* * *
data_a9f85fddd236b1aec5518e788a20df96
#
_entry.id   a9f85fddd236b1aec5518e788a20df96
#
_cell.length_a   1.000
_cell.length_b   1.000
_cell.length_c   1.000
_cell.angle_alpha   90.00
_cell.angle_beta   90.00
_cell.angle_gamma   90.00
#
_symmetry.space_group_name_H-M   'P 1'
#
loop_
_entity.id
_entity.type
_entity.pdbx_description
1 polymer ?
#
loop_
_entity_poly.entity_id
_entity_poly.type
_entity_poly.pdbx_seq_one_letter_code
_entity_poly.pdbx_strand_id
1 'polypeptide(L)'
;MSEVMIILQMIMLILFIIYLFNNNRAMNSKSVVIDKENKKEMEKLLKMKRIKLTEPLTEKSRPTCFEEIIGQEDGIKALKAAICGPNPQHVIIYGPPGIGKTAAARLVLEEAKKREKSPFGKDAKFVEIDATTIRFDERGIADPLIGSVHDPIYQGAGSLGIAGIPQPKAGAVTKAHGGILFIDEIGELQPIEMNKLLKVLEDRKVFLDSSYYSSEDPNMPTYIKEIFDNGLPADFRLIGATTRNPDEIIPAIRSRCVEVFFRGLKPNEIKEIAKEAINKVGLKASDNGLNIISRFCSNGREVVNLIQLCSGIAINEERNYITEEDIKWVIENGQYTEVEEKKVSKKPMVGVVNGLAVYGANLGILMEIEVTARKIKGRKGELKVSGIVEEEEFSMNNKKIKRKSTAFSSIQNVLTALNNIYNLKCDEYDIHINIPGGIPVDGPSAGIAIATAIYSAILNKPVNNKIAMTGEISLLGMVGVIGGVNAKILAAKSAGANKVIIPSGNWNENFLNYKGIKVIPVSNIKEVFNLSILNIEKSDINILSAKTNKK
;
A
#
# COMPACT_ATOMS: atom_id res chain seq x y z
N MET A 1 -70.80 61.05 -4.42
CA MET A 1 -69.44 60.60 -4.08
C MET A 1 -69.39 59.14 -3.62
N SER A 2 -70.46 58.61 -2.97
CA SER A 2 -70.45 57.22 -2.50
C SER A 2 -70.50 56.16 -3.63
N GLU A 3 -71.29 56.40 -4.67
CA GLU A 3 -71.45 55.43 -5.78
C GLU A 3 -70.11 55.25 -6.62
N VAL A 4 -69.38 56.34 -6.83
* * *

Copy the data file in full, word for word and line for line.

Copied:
data_a9f85fddd236b1aec5518e788a20df96
#
_entry.id   a9f85fddd236b1aec5518e788a20df96
#
_cell.length_a   1.000
_cell.length_b   1.000
_cell.length_c   1.000
_cell.angle_alpha   90.00
_cell.angle_beta   90.00
_cell.angle_gamma   90.00
#
_symmetry.space_group_name_H-M   'P 1'
#
loop_
_entity.id
_entity.type
_entity.pdbx_description
1 polymer ?
#
loop_
_entity_poly.entity_id
_entity_poly.type
_entity_poly.pdbx_seq_one_letter_code
_entity_poly.pdbx_strand_id
1 'polypeptide(L)'
;MSEVMIILQMIMLILFIIYLFNNNRAMNSKSVVIDKENKKEMEKLLKMKRIKLTEPLTEKSRPTCFEEIIGQEDGIKALKAAICGPNPQHVIIYGPPGIGKTAAARLVLEEAKKREKSPFGKDAKFVEIDATTIRFDERGIADPLIGSVHDPIYQGAGSLGIAGIPQPKAGAVTKAHGGILFIDEIGELQPIEMNKLLKVLEDRKVFLDSSYYSSEDPNMPTYIKEIFDNGLPADFRLIGATTRNPDEIIPAIRSRCVEVFFRGLKPNEIKEIAKEAINKVGLKASDNGLNIISRFCSNGREVVNLIQLCSGIAINEERNYITEEDIKWVIENGQYTEVEEKKVSKKPMVGVVNGLAVYGANLGILMEIEVTARKIKGRKGELKVSGIVEEEEFSMNNKKIKRKSTAFSSIQNVLTALNNIYNLKCDEYDIHINIPGGIPVDGPSAGIAIATAIYSAILNKPVNNKIAMTGEISLLGMVGVIGGVNAKILAAKSAGANKVIIPSGNWNENFLNYKGIKVIPVSNIKEVFNLSILNIEKSDINILSAKTNKK
;
A
#
# COMPACT_ATOMS: atom_id res chain seq x y z
N MET A 1 -70.80 61.05 -4.42
CA MET A 1 -69.44 60.60 -4.08
C MET A 1 -69.39 59.14 -3.62
N SER A 2 -70.46 58.61 -2.97
CA SER A 2 -70.45 57.22 -2.50
C SER A 2 -70.50 56.16 -3.63
N GLU A 3 -71.29 56.40 -4.67
CA GLU A 3 -71.45 55.43 -5.78
C GLU A 3 -70.11 55.25 -6.62
N VAL A 4 -69.38 56.34 -6.83